A heuristic study of the similarities and differences in offender characteristics across potential and successful serial sexual homicide offenders

Enzo Yaksic*, Marissa Harrison, Daniel Konikoff, ROBYN MOONEY, Clare Allely, Raneesha De Silva, Brenna Matykiewicz, Melissa Inglis, Stephen Giannangelo, Steven Daniels, Christine Sarteschi

*Corresponding author for this work

Research output: Contribution to journalArticlepeer-review

Abstract

This heuristic study examined potential serial sexual homicide offenders (SSHOs), an unacknowledged offender group comprised of aspiring and probable SSHOs, and compared them with successful SSHOs. Data were collected on six aspiring SSHOs who each failed a single homicide attempt, 16 probable SSHOs who committed 17 homicides in separate events, and 13 successful SSHOs who killed 90 victims in separate events. The study results indicate that while potential SSHOs share more in common with successful SSHOs than they do with single‐victim nonsexual homicide offenders, and that there is an overlap between potential SSHOs and successful SSHOs, there is currently insufficient evidence to suggest that there are discreet transitions among categories. While few potential SSHOs strive to become successful SSHOs, this may be due to weak or nonexistent emotional triggers. Being a potential SSHO does not appear to be a predictable first step on a pathway towards becoming a successful SSHO, as potential SSHOs cannot reliably be thought of as prospective SSHOs if all things were equal. The present study could not foresee all potential SSHOs becoming successful ones. An as yet unidentified number of factors still appear to separate potential SSHOs from successful SSHOs.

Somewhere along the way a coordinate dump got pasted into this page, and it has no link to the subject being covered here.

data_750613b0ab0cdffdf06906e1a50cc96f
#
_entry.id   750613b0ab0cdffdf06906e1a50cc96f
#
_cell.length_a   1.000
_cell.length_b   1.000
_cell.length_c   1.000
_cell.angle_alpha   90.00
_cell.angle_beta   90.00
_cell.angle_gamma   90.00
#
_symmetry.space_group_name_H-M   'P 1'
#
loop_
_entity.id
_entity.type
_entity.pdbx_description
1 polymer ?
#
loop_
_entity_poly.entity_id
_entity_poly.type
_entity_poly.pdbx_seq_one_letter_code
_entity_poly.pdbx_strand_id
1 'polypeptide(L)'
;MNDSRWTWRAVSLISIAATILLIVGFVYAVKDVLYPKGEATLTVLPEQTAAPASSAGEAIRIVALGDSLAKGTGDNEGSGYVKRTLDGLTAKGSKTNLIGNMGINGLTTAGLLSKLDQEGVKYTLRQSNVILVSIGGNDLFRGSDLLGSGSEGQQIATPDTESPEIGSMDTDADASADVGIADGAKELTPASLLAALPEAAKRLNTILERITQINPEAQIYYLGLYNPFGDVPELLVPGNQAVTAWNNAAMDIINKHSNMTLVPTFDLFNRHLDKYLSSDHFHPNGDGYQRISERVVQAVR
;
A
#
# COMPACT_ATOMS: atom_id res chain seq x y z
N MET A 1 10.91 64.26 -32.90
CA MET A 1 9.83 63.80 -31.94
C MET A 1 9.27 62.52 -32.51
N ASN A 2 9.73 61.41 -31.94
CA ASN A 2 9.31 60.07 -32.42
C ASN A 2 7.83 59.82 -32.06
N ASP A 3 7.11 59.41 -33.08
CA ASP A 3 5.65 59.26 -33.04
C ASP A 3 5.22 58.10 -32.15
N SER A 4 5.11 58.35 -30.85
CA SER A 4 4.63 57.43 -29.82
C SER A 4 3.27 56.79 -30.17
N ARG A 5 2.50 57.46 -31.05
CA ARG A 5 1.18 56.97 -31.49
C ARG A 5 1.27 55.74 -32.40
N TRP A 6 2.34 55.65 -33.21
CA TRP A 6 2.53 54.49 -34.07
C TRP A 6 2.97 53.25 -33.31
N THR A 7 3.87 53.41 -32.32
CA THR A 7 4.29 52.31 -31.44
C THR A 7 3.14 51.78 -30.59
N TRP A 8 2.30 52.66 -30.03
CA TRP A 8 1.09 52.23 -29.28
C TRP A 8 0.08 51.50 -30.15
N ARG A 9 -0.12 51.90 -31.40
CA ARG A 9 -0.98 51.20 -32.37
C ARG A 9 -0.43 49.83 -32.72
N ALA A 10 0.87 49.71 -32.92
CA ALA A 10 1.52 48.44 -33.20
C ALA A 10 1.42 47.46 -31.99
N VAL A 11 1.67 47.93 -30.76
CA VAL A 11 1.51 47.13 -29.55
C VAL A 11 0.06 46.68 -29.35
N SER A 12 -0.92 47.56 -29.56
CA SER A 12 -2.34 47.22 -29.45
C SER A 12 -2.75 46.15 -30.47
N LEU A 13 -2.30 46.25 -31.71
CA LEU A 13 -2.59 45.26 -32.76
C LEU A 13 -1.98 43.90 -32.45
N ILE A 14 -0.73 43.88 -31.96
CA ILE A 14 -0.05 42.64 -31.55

Original languageEnglish
Pages (from-to)1-22
JournalBehavioral Sciences and the Law
Early online date24 Mar 2021
DOIs
Publication statusE-pub ahead of print - 24 Mar 2021

Keywords

  • criminal victimization
  • homicide
  • serial homicide
  • violent behavior

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